“Congrats, you have a new match!”
These are the words that hopefully appear after swiping right on a potential love interest or hookup on Tinder.
In today’s digital world, the internet presents us with a plethora of opportunities.
We can take college classes online or grocery shop without ever leaving the house. And now, with dozens of dating apps and websites, we can foster romantic connections through the use of technology.
One of the first dating websites, eHarmony, launched in 2000, allowed users to cultivate long-term relationships. To join the eHarmony community, users must pay a fee and develop a profile.
Dating apps, on the other hand, are convenient, less serious and free of cost — unless you want to pay for premium.
Match Group Inc. is the parent company to many popular dating apps including Tinder, OkCupid, Match.com and PlentyOfFish. The parent company went public in 2015, and its mission statement according to the filing is: “Establishing a romantic connection is a fundamental human need. Whether it’s a good date, a meaningful relationship or an enduring marriage, romantic connectivity lifts the human spirit. Our mission is to increase romantic connectivity worldwide.“
While promoting romantic connectivity may be the mission for an app like Tinder, it is unclear whether users engage with Tinder in this way — especially on Lehigh’s campus.
Though intentions may not be clear, there has been a recent spike in Tinder use at Lehigh.
Tinder has been tempting college students all around the country with a Cardi B concert, and Lehigh made the top 16 list.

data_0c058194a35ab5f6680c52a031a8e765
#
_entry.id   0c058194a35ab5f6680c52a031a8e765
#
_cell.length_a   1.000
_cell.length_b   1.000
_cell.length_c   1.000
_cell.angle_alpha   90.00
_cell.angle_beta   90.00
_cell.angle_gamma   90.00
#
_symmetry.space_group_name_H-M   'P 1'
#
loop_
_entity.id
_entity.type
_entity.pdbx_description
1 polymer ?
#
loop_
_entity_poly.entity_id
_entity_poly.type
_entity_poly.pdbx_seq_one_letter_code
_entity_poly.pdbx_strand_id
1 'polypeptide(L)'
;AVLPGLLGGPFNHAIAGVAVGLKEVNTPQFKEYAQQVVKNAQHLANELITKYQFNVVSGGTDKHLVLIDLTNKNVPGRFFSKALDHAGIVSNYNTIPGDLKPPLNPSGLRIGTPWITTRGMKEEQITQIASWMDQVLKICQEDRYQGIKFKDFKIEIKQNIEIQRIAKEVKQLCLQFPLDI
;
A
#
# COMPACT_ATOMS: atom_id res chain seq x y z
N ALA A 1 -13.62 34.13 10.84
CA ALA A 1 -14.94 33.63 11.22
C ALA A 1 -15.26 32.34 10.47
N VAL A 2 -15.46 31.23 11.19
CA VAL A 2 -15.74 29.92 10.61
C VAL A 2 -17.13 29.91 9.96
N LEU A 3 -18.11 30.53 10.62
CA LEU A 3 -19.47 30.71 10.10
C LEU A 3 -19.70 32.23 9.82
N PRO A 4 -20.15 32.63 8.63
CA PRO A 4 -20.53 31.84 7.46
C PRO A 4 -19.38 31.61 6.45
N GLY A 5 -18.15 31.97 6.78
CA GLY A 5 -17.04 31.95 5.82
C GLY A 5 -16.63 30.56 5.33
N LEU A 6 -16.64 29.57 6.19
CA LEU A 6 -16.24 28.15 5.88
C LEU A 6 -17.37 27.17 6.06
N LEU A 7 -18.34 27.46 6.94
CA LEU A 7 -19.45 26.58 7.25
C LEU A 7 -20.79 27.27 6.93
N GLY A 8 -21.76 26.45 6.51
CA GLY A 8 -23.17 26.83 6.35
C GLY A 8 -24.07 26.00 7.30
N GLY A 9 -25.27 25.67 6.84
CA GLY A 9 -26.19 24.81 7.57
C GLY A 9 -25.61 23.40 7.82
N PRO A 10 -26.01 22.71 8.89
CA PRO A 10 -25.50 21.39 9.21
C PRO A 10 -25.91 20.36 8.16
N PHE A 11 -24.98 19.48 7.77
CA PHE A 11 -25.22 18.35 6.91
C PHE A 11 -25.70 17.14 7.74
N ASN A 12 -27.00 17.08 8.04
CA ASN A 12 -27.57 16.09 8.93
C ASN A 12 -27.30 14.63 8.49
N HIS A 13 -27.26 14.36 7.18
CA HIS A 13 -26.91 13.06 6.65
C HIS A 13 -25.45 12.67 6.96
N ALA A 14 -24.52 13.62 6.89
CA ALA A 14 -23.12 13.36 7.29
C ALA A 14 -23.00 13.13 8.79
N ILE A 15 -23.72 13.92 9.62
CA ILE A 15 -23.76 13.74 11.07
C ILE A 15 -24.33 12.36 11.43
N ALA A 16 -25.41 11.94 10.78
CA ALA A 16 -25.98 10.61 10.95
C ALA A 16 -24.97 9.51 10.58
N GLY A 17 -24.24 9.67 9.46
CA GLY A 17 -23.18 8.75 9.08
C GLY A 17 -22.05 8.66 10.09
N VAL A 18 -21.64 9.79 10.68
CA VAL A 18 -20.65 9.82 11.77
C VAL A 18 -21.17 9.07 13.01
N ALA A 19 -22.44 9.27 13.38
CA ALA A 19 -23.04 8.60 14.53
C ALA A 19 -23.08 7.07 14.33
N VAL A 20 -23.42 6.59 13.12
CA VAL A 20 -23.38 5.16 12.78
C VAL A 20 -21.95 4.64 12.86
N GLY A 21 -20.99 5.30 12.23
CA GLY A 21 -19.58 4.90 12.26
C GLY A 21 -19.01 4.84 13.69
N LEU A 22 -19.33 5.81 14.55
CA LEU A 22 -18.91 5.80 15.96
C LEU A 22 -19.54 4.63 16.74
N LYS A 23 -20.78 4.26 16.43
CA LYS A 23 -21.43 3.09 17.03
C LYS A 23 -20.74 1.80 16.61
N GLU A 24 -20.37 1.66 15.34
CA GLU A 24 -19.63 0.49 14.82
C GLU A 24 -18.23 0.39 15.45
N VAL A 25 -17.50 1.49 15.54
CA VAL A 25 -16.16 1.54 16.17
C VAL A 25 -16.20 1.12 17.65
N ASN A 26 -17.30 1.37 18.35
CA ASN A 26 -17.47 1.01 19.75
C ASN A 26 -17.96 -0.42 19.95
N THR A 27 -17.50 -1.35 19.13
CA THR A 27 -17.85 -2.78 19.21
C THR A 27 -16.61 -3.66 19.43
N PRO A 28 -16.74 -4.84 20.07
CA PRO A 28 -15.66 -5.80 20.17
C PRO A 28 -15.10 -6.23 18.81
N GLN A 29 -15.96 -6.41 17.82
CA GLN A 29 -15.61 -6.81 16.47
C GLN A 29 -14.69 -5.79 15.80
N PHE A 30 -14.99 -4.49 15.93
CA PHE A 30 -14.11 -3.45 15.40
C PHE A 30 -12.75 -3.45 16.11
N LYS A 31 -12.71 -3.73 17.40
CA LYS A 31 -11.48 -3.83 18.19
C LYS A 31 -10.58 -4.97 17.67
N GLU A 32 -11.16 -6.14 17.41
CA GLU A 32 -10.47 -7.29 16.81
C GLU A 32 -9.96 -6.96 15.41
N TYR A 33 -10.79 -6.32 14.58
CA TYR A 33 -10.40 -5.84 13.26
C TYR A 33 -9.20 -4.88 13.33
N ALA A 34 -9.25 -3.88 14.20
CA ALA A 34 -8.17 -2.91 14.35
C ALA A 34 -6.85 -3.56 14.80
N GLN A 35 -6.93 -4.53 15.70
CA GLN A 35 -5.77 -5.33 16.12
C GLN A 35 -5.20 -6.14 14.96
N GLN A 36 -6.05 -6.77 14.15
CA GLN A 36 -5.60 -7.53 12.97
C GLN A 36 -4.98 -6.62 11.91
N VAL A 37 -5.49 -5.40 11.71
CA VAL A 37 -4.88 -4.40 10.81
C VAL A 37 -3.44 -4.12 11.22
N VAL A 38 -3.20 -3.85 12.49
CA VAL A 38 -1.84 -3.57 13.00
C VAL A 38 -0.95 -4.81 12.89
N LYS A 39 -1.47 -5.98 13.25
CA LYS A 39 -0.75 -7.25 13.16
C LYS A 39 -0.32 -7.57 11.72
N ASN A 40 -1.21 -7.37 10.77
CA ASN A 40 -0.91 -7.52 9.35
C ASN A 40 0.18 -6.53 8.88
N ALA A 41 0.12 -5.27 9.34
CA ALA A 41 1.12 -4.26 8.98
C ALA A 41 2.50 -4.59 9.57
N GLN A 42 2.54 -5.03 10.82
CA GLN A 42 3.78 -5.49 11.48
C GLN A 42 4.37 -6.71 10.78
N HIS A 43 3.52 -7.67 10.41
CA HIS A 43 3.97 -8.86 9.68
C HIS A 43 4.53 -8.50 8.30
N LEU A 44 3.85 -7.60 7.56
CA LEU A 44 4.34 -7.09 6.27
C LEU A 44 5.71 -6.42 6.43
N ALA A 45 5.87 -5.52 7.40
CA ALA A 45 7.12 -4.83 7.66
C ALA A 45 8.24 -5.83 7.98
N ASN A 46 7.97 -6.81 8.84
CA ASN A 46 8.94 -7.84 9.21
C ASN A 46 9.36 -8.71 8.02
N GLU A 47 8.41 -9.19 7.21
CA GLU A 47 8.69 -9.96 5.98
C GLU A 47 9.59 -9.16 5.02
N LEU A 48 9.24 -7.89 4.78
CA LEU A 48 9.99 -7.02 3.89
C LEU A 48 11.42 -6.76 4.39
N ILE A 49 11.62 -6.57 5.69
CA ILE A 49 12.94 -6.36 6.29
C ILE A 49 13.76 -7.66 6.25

According to Tinder’s website, “the university with the most RIGHT swipes by the end of the competition will win a FREE concert with Cardi B.”
This is strategic on Tinder’s part, as it provides students with an excuse to download the app and begin swiping. But are students truly just on Tinder for Cardi B, or are they actually swiping right on that cutie in class?
People using Tinder or other respective dating apps have different intentions that can lead to mixed results. Maybe students at Lehigh are just in it for the free concert, but there could possibly be some underlying desire to actually meet someone and form a connection. As the Match Group’s mission states, “establishing a romantic connection is a fundamental human need.”
But vulnerability can be frightening.
Dating apps are representative of our generation as a whole. They are noncommittal, casual and make it seem normal to not treat dating seriously.
Having picture after picture of strangers and acquaintances at your fingertips to approve or disprove of makes the premise of the app feel like a game — like the people you come across are not real since the interactions can be solely virtual.
The seemingly never-ending selection of potential matches could give the impression that people are disposable. Even if you find a solid match, it’s hard not to think about the constant stream of other, possibly better, potential partners in digital space.
Whether or not students like to admit their underlying purpose of downloading dating apps, it is satisfying to receive instant gratification.
By choosing the best photos, crafting a catchy bio and calculating witty messages and responses, Tinder not only allows users to put their best selves forward, but allows them to calculate a persona that is deemed attractive.
There is satisfaction in knowing that a match finds you attractive. There is comfort in knowing that people on their phones are seeing you as the “perfect” version of yourself.
But it also allows people to put up walls and protect themselves from vulnerability. Sometimes, it even invites swipers to be hypercritical of other users potentially for the wrong reasons.
Our generation doesn’t communicate directly anymore. Whichever force brings two people together, a successful relationship requires honesty and authenticity.
Even though dating is going digital, the foundation of romance is not changing. Being able to spark up a conversation is a necessity in face-to-face dating as well as dating virtually.
Maybe Lehigh students came for Cardi B and stayed for the small hope of finding a connection. That isn’t the worst thing in the world.
So if you end up swiping right and matching with someone you have an interest in, don’t use Cardi B as a safety net. Be authentic. Strike up a conversation.